The Ministry of Education has said schools must not introduce stricter rules to deal with the coronavirus other than those issued by the Health Board (Terviseamet), after several complaints have been made by parents.
One family complained to the ministry after their two children were sent home from Ülenurme School in Tartu following a holiday to a 'safe' country, where the infection rate was below 16 per 100,000 as a 14-day average.
The family returned from Italy on August 29 at a time when the infection rate in that country was 11.6 per 100,000, meaning it had not been added to Estonia's quarantine list, though this happened the following week after the family returned. Officials at Tallinn Airport said they did not have to self isolate.
The children started school on September 1, but were sent home on September 3 after the parents of a child in the school complained. The school decided the children must stay home until September 12.
Virology professor Irja Lutsar, who is head of the government's scientific advisory council, said the children should be able to return to school, as Italy was not on the list of unsafe countries at the time they visited it.
The Ministry of Education contacted Ülenurme School and said they had overreacted as the children had presented no signs of illness. At the same time, the ministry told the parents that schools were free to decide under what conditions pupils and staff would be quarantined. No direct assistance to the family arose from the ministry's intervention.
The school then turned to a lawyer from Kambja municipality, who told the parent that since the Italian infection rate was 19.4 as of August 29, the school was entitled to make such a decision
The younger child's teacher allowed them to return to school on September 7, but the older child had to remain at home.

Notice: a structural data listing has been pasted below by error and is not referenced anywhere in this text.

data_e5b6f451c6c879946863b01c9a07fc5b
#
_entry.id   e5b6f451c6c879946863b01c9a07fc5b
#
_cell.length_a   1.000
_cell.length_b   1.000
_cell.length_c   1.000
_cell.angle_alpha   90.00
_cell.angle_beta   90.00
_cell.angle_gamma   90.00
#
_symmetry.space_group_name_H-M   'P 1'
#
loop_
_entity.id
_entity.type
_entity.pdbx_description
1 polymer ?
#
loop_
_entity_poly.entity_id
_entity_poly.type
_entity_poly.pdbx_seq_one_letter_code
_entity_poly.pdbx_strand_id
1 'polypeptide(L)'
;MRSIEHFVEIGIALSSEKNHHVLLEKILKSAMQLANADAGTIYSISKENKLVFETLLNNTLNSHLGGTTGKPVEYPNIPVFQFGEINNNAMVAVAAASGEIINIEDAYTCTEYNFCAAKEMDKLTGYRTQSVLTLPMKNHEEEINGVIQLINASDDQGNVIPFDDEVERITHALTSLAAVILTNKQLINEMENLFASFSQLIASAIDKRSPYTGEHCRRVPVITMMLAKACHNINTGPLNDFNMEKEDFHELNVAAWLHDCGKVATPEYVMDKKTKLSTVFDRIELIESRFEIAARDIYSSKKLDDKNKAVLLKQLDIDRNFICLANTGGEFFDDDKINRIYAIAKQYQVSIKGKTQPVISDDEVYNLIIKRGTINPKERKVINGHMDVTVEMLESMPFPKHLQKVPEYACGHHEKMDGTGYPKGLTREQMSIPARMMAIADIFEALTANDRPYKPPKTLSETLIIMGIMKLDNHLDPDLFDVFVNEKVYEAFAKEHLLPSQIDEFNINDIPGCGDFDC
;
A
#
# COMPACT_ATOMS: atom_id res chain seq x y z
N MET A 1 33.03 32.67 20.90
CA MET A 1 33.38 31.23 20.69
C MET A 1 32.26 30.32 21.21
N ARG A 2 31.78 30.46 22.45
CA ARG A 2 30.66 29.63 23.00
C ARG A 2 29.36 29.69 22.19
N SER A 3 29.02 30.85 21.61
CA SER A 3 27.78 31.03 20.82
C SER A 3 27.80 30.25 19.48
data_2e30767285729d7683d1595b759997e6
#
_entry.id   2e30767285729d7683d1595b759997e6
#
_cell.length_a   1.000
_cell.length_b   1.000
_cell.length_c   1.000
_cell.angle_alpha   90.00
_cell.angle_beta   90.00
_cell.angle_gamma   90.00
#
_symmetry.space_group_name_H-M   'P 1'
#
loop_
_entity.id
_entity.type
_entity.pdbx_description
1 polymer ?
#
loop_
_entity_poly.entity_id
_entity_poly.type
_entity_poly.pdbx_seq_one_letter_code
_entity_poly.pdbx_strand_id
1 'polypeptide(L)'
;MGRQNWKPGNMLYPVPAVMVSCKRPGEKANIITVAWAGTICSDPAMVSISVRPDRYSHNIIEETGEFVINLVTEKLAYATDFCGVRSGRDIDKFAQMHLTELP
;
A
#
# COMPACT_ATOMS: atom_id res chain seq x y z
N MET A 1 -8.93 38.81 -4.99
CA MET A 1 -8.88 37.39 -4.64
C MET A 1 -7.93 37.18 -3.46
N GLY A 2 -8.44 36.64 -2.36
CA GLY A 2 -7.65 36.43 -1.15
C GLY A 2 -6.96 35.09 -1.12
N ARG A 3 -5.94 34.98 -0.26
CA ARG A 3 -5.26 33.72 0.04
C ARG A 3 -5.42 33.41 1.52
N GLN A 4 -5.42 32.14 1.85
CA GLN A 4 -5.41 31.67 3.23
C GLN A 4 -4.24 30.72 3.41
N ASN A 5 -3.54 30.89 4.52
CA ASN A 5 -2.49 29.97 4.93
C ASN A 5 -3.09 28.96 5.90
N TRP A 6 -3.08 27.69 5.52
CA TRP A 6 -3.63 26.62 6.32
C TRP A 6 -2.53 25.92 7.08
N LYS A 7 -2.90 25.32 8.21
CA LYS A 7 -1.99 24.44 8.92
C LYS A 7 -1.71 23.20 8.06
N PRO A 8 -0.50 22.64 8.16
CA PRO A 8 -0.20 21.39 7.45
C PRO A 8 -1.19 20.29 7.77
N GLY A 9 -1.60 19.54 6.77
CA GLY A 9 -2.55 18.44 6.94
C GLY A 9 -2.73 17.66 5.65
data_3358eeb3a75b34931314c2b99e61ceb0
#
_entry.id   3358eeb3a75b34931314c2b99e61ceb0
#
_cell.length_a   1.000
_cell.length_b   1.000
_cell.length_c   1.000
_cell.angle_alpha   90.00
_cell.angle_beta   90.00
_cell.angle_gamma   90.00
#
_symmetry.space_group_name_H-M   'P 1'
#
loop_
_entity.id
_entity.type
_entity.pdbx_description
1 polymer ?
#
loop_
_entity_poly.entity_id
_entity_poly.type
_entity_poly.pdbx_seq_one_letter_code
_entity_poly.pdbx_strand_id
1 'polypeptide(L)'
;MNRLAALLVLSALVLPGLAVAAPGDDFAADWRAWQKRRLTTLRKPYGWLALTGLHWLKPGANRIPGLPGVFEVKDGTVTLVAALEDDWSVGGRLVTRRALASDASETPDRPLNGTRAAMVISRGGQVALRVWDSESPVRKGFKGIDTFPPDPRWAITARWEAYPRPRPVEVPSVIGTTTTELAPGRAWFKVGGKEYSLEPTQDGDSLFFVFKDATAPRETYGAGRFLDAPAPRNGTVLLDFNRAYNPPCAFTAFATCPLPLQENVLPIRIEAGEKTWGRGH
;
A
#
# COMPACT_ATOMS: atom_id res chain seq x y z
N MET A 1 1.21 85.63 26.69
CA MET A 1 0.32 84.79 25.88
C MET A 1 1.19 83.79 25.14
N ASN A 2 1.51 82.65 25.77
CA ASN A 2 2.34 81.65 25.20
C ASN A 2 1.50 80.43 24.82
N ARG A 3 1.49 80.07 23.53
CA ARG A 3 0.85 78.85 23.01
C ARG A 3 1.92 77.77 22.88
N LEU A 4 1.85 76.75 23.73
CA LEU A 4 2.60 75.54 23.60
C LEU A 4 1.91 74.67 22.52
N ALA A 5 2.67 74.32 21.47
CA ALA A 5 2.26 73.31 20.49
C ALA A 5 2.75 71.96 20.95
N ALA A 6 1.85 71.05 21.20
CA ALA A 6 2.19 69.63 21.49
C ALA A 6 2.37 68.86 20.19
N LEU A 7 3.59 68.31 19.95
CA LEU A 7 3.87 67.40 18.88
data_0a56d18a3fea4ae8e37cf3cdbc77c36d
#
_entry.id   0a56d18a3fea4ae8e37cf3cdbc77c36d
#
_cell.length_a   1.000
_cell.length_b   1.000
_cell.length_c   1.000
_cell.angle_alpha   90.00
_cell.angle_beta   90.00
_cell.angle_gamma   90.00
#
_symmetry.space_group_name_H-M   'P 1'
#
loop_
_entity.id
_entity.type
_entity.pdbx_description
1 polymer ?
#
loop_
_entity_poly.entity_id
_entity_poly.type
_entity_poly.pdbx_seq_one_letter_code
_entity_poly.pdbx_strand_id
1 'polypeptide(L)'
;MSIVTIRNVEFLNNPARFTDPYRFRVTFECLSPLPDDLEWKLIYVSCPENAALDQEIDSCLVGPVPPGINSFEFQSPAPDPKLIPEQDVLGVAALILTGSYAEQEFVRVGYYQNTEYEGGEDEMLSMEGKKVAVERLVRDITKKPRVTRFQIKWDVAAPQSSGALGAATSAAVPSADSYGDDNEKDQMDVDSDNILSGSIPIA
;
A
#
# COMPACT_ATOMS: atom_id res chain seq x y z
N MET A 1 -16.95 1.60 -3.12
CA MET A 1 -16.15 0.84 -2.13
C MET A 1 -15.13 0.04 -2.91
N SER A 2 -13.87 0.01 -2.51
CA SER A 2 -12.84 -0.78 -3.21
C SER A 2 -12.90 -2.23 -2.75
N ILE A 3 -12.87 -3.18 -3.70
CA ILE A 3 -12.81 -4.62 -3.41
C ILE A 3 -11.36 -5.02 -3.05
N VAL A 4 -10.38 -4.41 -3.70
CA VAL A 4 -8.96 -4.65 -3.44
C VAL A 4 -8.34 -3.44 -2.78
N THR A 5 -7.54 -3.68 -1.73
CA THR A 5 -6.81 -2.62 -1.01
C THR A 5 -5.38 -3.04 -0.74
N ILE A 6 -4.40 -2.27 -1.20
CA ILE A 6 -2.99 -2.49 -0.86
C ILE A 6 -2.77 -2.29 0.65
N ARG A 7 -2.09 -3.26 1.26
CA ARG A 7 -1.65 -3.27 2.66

Tallinn City Basic Basic School, which operates within Tallinn Secondary School of Science (Tallinna Reaalkool), reportedly also wanted to introduce its own stricter conditions, saying parents wanted any child who had traveled abroad to stay at home for 14 days. The same rules would apply if a parent has travel abroad and returns to the family home.
"This had its supporters. I think we can still make slightly stricter requirements if we agree with the parents, and they agree", the school's director, Jaana Roht, said, but acknowledged that these stricter options did not receive enough support to be implemented. "In the end, all that was left was the quarantine of children from the risk area."
Ministry: Stricter rules than official guidelines cannot be introduced
The Ministry of Education has said schools cannot introduce stricter rules than those issued by the Health Board.
Kristin Hollo, head of the external evaluation department at the Ministry of Education, said: "There are no grounds for a school to establish additional and stricter rules for self-isolation."
The Health Board's guidelines state that a person whose close relatives have arrived from a country with a high infection rate in the last 14 days, or who has been in contact with a person who has themselves in turn been in close contact with a COVID-19 patient, does not have to self isolate.
"As a result, the school does not have such a right [to create additional rules]," Hollo said, with reference to the Tallinn City Center Basic School's plan.
Hollo said anyone sent home must be provided with a clear justification, and classes should not be transferred to distance learning too lightly. The ministry says it has only received a few complaints so far.
"At the moment, there has been no complaint where no solution could be found," said Hollo.
Editor: Helen Wright, Andrew Whyte